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Wednesday, 19 September 1928

Sir NEVILLE HOWSE (Calare) (Minister for Home and Territories) . - The bill, together with the amendments which have been circulated, fulfils the promise of the Prime Minister on the 30th June, that before the end of the session steps would be taken to give the citizens of the Federal Capital Territory representation upon the Federal Capital Commission. Consequently I regret that the Deputy Leader of the Opposition has said that the Prime Minister's promise has not been fulfilled. He is quite wrong in his statement, though I do not suggest that he made it for the purpose of misleading the House. I do not propose to make any lengthy reference to the honorable member's quotations from the Hansard report of the proceedings of the date I have mentioned ; but I am justified in saying that the- bill, with its amendments, carries out in every respect the promise of the Prime Minister and provides a liberal franchise for the election of the people's representative on the commission.

Mr Blakeley - Surely the Minister does not consider that the bill provides a liberal franchise?

Sir NEVILLE HOWSE - The bill, and its amendments, provide an extremely liberal franchise - as liberal, possibly as that of any local governing franchise in Australia except that of New South . Wales. The introduction of the bill has resulted in a most interesting debate upon the development of our Federal Capital. I am glad to say that while I have had to listen to much abuse of myself, as Minister, and of the Federal Capital Commission, no speaker, except the honorable member for Hindmarsh (Mr. Makin) has made any suggestion of dishonorable conduct. During the last three or four months I have been required to answer innumerable questions of the most trivial character. Many of them were more trivial than questions I was required to answer when I was mayor of a small, but important country town of New South Wales. It is to be hoped that after the people have elected their representative on the commission these trivial matters will no longer occupy the time of this Parliament. It appears quite clear that honorable members generally are not anxious to accept the bill and its amendments except as a temporary measure. I therefore propose to move when the bill is in committee to provide that the second and third commissioners shall be appointed for only one year. This will enable Parliament to review the whole subject during the coming year. It has been suggested that the control of the Federal Capital Territory should revert to the Works and Railways Department, and that the day labour policy should be adopted.

Mr Blakeley - The wish of the House is that the bill shall be withdrawn.

Sir NEVILLE HOWSE - I do not think that is the general opinion; but in any case the Government must honour the promise given by the Prime Minister in June last. Much has been said about the salary suggested for the third commissioner. I suppose many honorable members of this House have served for years on local governing bodies without any pay whatever. The position of the third commissioner will be, to a large extent, that of an alderman in a municipality.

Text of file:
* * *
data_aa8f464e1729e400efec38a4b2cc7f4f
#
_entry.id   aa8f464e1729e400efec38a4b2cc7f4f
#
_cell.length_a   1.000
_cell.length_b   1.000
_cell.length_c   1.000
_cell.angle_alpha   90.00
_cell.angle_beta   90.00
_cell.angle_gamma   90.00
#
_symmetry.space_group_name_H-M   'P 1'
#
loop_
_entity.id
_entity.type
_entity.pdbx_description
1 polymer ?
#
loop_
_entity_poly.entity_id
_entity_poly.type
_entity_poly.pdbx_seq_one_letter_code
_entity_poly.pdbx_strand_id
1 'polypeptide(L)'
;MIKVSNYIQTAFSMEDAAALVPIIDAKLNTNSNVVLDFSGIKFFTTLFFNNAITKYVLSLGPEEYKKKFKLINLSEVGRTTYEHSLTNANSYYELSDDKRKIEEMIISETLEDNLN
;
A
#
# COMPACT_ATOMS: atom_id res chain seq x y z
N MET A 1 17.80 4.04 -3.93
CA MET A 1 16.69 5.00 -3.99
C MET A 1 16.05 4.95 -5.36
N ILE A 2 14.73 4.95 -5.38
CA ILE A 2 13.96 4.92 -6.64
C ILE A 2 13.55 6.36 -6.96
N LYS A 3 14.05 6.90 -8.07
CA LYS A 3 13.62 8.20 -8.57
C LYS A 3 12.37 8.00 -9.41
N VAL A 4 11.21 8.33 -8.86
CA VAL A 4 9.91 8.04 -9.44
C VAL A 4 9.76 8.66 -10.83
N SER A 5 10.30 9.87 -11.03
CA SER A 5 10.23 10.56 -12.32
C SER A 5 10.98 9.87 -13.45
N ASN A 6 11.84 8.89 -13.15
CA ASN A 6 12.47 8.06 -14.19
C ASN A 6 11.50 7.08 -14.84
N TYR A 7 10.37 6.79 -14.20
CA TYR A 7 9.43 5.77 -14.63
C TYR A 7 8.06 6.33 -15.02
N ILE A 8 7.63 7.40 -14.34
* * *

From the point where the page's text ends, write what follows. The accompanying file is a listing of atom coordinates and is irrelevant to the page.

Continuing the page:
Mr Blakeley - Except that he will not have the power of an alderman.

Sir NEVILLE HOWSE - He will have a great deal of power. He will bo able, for instance, to examine all the files in connexion with any matter which is brought before the commission.

Mr E RILEY (SOUTH SYDNEY, NEW SOUTH WALES) - Will he be expected to do that while the commission is sitting?

Sir NEVILLE HOWSE - He will have every opportunity to do it. In the circumstances I consider that the remuneration is liberal. At any rate, in the next twelve months we can estimate the value of the kind of representation proposed.

I regret that there has been so much criticism and abuse of the commission. I say unhesitatingly that the work of the Chief Commissioner, Sir John Butters, and of the second commissioner, Sir John Harrison, has been of inestimable value. I shall not refer to the work of the third commissioner, Colonel Thomas, for he has not been connected with the commission, for very long. I amglad that, with the exception of the honorable member for Hindmarsh, no honorable member has attacked the integrity or honour of the commissioners or myself. That is satisfactory in view of what has happened of recent years in connexion with the civic administration of Sydney. The honorable member for Hindmarsh hinted that there was some scandal attached to the departmental administration which the Minister would have great difficulty in answering. Seeing that the same honorable member attacked the honour and integrity of the Minister some time ago in connexion with the purchase of radium, and we know how little foundation there was for his attack, we can put the proper value upon his present statements.

Mr Makin - Sworn declarations were produced on the former occasion to support the attack.

Sir NEVILLE HOWSE - The honorable member terminated his speech with the statement that he did not know how he would be able to defend his attitude in regard to Canberra.

Mr Makin - I shall make no attempt to defend it.

Sir NEVILLE HOWSE - The honorable member said that he was so keenly interested in the progress of the Capital that he would have difficulty in defending himself. He would certainly have great difficulty in supporting his innuendoes and abuse of the Chief Commissioner and myself. I shall leave the matter at that.

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